And yeah, it weighed a ton.
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Mike Perlowin


From:
Los Angeles CA
Post  Posted 12 Jul 2019 11:33 am    
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In my opinion, if you want to play C6, you should have bought it. $1,000 is a real bargain. And you can always have the copedant altered.

But as I previously said, 99% of the music you will play will be on the E9 neck, and unless you have your heart set on playing C6, you would be better off buying a single neck.
_________________
My steels are Magnificent! Stupendous! Awesome!
-----------
Please visit my web site and Soundcloud page and listen to the music posted there.
http://www.mikeperlowin.com http://soundcloud.com/mike-perlowin
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Leo Grassl


From:
Nashville TN
Post  Posted 12 Jul 2019 1:39 pm    
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Andy Henriksen wrote:
Mike Perlowin wrote:
This is not a "supersustain." It's an MSA. One of the best steel guitars on the market. This one appears to be from the very late 70s or early 80s.

Pros: Better than excellent quality. Built like a Sherman tank. Will last forever.

Cons: Weighs as much as a Sherman tank. The undercarriage uses round cross rods, which make changing your setup much complicated and difficult. Newer steels have square crossrids, which make it much easier to work on the undercarriage.

It's a great instrumernt, but 99% what you play will be on the E9 neck. Unless you plan to play C6, I'd say you should get a single neck.


I thought it was an MSA (make) Supersustain II (model), but maybe it's called something else. There are no pics of the front, so I'm not sure...

Anyway, I have played C6 lap steel for several years and right now, with my band, I end up playing E9 PSG on half my songs and a separate lap steel (in my lap) on half. I am thinking with the C6 neck, I'd be able to play everything on one guitar, which would be much more convenient - I'd be able to reach the volume pedal much better for one thing...


Andy,

I would identify that MSA make as a "Vintage XL" or possibly a "Classic XL" both absolutely great guitars. I am a proud owner of a Vintage XL SD-10 myself. If the guitar works I wouldn't hesitate to buy it. They are solid in every way and mechanically far better than the guitar you already own. Below is a picture of my guitar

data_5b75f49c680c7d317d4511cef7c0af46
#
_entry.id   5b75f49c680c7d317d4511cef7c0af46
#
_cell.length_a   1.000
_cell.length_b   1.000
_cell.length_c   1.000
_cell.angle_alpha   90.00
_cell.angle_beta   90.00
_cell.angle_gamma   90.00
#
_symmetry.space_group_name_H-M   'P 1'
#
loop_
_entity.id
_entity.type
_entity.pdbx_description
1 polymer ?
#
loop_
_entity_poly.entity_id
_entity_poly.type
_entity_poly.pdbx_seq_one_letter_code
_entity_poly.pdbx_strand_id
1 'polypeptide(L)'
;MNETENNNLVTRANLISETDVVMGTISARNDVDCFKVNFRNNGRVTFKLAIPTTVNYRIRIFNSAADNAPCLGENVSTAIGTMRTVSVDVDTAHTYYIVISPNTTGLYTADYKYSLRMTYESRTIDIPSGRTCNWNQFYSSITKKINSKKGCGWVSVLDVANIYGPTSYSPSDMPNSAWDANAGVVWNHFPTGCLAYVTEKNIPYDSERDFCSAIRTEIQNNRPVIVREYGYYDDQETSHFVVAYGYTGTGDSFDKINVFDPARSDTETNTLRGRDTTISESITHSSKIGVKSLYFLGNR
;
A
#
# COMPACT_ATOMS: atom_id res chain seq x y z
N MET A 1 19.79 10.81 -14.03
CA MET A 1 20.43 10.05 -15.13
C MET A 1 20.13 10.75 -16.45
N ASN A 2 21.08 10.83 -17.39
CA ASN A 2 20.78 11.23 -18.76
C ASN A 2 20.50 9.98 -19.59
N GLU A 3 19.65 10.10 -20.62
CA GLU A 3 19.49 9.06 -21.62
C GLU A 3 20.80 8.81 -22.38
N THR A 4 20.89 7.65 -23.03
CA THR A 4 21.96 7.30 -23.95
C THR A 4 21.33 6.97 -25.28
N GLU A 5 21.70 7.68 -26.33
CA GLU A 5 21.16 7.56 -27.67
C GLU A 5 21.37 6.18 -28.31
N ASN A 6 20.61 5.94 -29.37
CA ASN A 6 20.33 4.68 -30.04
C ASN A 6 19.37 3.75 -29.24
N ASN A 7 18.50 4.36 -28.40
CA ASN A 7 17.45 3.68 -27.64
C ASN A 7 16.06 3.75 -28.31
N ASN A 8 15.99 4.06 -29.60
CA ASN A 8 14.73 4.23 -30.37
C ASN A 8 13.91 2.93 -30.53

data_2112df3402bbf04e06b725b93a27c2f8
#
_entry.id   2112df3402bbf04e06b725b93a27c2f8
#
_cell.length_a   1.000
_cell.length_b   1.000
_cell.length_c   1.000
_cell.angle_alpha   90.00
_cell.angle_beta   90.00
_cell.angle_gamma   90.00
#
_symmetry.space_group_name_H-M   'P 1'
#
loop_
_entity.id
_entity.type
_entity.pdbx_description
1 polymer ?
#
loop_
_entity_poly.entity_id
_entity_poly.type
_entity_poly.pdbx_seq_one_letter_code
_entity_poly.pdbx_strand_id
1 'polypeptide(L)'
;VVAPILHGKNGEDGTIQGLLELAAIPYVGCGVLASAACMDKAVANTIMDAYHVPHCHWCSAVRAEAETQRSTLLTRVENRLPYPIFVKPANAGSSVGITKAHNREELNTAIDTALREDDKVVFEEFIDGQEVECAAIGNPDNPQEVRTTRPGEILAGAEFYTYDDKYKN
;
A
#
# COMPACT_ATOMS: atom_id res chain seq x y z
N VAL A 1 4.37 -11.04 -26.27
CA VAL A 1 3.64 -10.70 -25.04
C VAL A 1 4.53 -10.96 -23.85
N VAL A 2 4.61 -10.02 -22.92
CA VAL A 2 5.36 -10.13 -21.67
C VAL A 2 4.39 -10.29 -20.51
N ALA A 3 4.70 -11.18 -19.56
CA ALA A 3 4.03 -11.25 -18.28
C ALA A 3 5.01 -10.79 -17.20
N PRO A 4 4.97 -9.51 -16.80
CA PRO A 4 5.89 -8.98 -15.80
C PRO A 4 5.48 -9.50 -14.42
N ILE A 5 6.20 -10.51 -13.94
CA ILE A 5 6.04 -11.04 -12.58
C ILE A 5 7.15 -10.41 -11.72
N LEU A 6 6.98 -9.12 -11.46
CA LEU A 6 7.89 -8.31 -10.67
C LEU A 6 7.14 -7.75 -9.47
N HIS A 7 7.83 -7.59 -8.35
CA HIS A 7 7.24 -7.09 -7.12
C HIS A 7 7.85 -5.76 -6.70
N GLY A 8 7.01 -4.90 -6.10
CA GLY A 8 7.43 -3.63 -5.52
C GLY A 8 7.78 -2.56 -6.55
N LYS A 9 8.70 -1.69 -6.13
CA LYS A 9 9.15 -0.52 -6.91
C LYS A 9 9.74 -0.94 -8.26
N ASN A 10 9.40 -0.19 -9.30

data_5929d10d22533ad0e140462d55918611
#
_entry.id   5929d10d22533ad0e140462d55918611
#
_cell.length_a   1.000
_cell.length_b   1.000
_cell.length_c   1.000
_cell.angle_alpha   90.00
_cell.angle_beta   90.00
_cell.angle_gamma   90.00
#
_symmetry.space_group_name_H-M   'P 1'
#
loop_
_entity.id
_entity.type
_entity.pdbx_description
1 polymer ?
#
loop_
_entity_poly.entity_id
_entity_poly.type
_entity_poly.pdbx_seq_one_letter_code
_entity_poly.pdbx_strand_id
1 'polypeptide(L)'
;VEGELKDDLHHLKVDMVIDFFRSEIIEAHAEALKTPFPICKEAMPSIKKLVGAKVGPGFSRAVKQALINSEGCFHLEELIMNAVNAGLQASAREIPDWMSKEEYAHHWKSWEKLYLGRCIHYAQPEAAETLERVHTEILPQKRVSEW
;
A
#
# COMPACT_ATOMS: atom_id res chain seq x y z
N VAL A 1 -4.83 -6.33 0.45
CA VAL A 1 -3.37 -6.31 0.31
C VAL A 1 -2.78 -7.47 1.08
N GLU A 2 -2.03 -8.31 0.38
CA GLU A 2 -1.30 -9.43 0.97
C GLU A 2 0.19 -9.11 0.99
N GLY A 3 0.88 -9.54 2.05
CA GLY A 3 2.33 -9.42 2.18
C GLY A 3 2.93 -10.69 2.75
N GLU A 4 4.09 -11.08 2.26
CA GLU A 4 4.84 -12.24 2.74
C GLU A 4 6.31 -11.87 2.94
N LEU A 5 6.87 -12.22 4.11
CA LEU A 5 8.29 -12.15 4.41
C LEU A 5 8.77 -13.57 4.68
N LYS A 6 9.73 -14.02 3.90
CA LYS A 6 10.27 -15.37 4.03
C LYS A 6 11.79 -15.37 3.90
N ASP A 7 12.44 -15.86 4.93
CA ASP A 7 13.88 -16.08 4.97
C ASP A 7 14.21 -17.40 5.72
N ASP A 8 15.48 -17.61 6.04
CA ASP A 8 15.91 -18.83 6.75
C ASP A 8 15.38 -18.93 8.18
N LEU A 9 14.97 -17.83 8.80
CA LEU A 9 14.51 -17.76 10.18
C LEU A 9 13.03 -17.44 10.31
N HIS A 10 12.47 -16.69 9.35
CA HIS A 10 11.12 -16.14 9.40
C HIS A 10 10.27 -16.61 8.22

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Chuck Miller


From:
Newton, Iowa, USA
Post  Posted 13 Jul 2019 11:01 am    
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Yep that looks like a well kept Classic XL D-10, a little newer than my 76 Classic. I believe MSA used to put the E's on the right usually back then, which means this a relativity unmolested guitar. Worth more than he is asking, IMO.
Chuck
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Mike Perlowin


From:
Los Angeles CA
Post  Posted 13 Jul 2019 11:42 am    
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Chuck Miller wrote:
I believe MSA used to put the E's on the right usually back then...


For whatever it's worth, in 1979, when I bought the green MSA shown in my avatar the E raises and lowers were on the left. I don't know if that was the way they were all set up or not.

At one point I moved the E lowers to the RKL. After a while I moved them back to the LKR.

I played that guitar for 25 years, till I upgraded to a Millennium. It never let me down. I probably should have kept it.
_________________
My steels are Magnificent! Stupendous! Awesome!
-----------
Please visit my web site and Soundcloud page and listen to the music posted there.
http://www.mikeperlowin.com http://soundcloud.com/mike-perlowin
View user's profile Send private message Send e-mail Visit poster's website